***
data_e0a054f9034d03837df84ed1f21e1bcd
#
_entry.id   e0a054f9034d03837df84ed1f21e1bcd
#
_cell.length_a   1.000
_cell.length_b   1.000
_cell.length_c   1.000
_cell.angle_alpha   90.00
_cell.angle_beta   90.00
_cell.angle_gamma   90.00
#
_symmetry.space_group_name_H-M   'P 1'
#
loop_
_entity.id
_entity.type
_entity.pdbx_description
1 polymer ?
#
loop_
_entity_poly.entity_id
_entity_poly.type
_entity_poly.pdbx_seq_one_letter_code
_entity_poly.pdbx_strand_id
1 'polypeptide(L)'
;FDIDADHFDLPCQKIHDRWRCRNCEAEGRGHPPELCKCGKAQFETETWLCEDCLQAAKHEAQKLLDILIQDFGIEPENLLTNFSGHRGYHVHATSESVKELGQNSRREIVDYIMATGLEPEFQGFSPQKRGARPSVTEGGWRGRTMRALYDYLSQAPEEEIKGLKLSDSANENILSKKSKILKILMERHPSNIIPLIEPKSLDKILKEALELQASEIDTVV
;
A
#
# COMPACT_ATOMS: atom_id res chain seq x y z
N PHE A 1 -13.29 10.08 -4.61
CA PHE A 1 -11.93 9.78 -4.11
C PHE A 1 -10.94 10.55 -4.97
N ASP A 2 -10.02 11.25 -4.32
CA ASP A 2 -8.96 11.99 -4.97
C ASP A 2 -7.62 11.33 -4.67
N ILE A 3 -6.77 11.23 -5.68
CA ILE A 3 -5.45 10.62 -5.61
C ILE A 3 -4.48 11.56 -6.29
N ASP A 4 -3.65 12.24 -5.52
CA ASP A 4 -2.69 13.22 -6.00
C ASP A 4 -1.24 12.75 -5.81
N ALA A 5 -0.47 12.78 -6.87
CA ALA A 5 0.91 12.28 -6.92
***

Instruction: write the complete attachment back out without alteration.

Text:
data_e0a054f9034d03837df84ed1f21e1bcd
#
_entry.id   e0a054f9034d03837df84ed1f21e1bcd
#
_cell.length_a   1.000
_cell.length_b   1.000
_cell.length_c   1.000
_cell.angle_alpha   90.00
_cell.angle_beta   90.00
_cell.angle_gamma   90.00
#
_symmetry.space_group_name_H-M   'P 1'
#
loop_
_entity.id
_entity.type
_entity.pdbx_description
1 polymer ?
#
loop_
_entity_poly.entity_id
_entity_poly.type
_entity_poly.pdbx_seq_one_letter_code
_entity_poly.pdbx_strand_id
1 'polypeptide(L)'
;FDIDADHFDLPCQKIHDRWRCRNCEAEGRGHPPELCKCGKAQFETETWLCEDCLQAAKHEAQKLLDILIQDFGIEPENLLTNFSGHRGYHVHATSESVKELGQNSRREIVDYIMATGLEPEFQGFSPQKRGARPSVTEGGWRGRTMRALYDYLSQAPEEEIKGLKLSDSANENILSKKSKILKILMERHPSNIIPLIEPKSLDKILKEALELQASEIDTVV
;
A
#
# COMPACT_ATOMS: atom_id res chain seq x y z
N PHE A 1 -13.29 10.08 -4.61
CA PHE A 1 -11.93 9.78 -4.11
C PHE A 1 -10.94 10.55 -4.97
N ASP A 2 -10.02 11.25 -4.32
CA ASP A 2 -8.96 11.99 -4.97
C ASP A 2 -7.62 11.33 -4.67
N ILE A 3 -6.77 11.23 -5.68
CA ILE A 3 -5.45 10.62 -5.61
C ILE A 3 -4.48 11.56 -6.29
N ASP A 4 -3.65 12.24 -5.52
CA ASP A 4 -2.69 13.22 -6.00
C ASP A 4 -1.24 12.75 -5.81
N ALA A 5 -0.47 12.78 -6.87
CA ALA A 5 0.91 12.28 -6.92